Program: Political Science (PhD)
Date: Tue Oct 07, 2014 - 8:14:02 pm
1) Below are your program's student learning outcomes (SLOs). Please update as needed.
We assume students who enter graduate level study have been given appropriate training in the fundamentals of the discipline and possess the qualities necessary to produce graduate-level work. From the admissions process on, students are assessed upon several important outcomes.
1. The ability to produce quality scholarship.
At the graduate level we anticipate that students will use their knowledge of the fundamentals of the discipline as well as the critical evolution of the discipline over time to help contribute to that field through their own research.
2. Mastery of one or more of the sub-fields offered in the major.
Our program offers subfields that form the specialization a graduate student will develop while enrolled in the program. We expect students graduating from the program to have mastered one or more of these subfields. Specifically, they should have an understanding of the traditional and critical literature of the subfield and be able to demonstrate a mastery of these fields.
3. Ability to think politically. Much like our expectations of the undergraduate majors, we require students to think politically about social phenomenon. Comprehending that all social, economic, and cultural processes are also political is a crucial learning outcome. That comprehension creates knowledgeable citizenry capable of acting on policy decisions and conduct. That no knowledge is innocent, but that all knowledge has consequences is key to this learning outcome.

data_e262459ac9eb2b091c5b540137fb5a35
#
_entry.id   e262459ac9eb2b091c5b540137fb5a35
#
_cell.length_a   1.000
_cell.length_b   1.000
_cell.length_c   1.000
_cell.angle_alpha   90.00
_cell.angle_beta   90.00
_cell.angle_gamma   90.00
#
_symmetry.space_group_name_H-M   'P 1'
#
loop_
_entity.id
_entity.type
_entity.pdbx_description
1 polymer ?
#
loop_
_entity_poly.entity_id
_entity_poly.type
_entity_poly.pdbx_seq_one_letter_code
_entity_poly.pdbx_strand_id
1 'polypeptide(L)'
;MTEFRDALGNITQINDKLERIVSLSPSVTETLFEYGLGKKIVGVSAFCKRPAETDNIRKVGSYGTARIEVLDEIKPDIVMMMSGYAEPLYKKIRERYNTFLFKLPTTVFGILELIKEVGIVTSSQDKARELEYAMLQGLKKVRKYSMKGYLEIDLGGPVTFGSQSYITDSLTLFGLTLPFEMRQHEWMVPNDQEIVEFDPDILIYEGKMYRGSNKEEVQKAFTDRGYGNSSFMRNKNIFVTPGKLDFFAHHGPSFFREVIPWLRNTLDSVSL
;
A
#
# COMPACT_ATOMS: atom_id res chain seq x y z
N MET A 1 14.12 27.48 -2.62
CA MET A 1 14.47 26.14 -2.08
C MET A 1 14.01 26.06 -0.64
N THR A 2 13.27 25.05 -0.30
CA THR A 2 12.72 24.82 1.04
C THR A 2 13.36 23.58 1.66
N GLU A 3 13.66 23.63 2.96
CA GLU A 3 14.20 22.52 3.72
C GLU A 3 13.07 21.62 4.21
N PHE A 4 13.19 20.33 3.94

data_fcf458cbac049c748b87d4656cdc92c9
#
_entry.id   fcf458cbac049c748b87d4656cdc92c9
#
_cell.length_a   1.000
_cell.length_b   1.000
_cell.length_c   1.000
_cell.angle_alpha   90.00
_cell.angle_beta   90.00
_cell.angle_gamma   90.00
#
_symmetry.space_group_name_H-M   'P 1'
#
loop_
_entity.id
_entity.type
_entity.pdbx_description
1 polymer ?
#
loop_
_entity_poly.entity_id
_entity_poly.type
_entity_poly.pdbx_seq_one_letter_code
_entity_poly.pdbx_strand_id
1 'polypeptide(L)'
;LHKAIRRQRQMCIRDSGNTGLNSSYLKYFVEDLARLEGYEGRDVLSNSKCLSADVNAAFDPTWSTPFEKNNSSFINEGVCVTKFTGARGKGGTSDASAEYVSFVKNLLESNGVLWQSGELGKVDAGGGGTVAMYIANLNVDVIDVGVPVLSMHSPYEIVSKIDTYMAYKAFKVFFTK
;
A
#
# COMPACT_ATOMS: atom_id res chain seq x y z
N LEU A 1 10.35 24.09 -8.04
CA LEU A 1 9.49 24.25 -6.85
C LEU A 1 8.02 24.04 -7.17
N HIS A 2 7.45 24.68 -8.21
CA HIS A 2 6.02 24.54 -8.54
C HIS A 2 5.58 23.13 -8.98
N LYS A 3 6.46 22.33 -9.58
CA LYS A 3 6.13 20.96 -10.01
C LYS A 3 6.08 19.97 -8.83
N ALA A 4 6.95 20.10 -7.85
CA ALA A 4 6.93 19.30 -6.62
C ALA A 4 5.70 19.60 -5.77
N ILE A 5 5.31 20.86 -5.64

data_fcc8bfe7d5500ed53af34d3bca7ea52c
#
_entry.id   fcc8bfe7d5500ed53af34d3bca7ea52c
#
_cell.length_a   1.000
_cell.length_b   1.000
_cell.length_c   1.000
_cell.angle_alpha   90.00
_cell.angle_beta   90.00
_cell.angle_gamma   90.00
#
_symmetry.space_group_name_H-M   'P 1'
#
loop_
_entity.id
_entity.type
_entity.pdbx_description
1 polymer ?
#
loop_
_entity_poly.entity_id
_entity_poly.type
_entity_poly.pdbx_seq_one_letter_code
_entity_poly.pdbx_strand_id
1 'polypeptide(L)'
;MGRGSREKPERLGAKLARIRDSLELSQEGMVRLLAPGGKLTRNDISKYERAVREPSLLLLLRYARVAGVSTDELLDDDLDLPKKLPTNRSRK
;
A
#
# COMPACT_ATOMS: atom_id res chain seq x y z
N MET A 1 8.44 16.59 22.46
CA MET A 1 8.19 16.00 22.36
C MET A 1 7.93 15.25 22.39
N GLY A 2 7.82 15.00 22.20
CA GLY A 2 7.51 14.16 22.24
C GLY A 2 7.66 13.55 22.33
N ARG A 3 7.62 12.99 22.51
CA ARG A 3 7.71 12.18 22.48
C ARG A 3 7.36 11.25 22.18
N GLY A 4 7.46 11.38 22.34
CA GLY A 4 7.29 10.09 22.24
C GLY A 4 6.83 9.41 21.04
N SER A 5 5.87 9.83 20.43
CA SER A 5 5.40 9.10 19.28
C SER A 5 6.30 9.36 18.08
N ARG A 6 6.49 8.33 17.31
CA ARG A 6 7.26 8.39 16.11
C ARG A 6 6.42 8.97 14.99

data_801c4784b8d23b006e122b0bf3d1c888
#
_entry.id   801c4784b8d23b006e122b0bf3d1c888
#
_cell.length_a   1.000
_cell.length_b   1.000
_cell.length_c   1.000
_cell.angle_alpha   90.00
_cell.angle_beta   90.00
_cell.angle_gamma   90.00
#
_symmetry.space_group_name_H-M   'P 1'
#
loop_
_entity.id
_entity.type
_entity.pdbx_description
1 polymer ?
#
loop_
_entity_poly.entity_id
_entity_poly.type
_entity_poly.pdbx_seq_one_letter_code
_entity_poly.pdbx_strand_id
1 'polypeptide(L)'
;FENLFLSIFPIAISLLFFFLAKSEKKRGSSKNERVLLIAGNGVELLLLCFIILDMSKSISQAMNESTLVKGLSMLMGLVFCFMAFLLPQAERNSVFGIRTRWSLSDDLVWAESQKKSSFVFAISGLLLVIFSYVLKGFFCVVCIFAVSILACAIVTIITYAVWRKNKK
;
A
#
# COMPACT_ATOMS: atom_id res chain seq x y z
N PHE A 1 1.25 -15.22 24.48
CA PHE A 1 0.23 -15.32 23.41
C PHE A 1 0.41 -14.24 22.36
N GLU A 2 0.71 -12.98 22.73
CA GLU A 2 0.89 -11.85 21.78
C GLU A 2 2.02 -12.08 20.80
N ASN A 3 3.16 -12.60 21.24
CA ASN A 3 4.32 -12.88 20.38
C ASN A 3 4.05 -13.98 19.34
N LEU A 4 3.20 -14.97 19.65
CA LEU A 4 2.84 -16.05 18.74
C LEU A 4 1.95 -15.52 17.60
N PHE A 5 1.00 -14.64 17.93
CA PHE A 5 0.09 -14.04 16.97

2) Your program's SLOs are published as follows. Please update as needed.
Student Handbook. URL, if available online: http://www.politicalscience.hawaii.edu/graduate-program.html
Information Sheet, Flyer, or Brochure URL, if available online:
UHM Catalog. Page Number:
Course Syllabi. URL, if available online:
3) Select one option:
- File (03/16/2020)
4) For your program, the percentage of courses that have course SLOs explicitly stated on the syllabus, a website, or other publicly available document is as follows. Please update as needed.
5) Did your program engage in any program assessment activities between June 1, 2013 and September 30, 2014? (e.g., establishing/revising outcomes, aligning the curriculum to outcomes, collecting evidence, interpreting evidence, using results, revising the assessment plan, creating surveys or tests, etc.)
No (skip to question 14)
6) For the period between June 1, 2013 and September 30, 2014: State the assessment question(s) and/or assessment goals. Include the SLOs that were targeted, if applicable.
The main change we instituted in the period under discussion was revamping our PhD Advising process. Our perception - confirmed in a survey given out to graduate students in the preceding year - was that a significant number of students, especially those with weaker backgrounds in the field, tended to flounder in the program. In large part this was because the advising system was somewhat user-initiated and the more shy and reticent students who needed advising the most were the ones also less likely to get it. We have therefore paired up every single one of our PhD and MA students with an assigned adviser whom they have to meet at the start of each semester. These meetings are to discuss courses to be taken; timing for proposal defense and comprehensive examinations; dissertation chapter completion; and job market and career advising, as they progress through the stages.
At the end of each year, facutly are required to file reports on their advisees or wards. These can be either satisfactory or unsatisfactory. In the latter case, the adviser and student have to come up with a time-bound plan to address deficiencies and work out a strategy for remedial action. In cases where there are two successive unsatisfactory reports, the student is likely to be terminated from the program.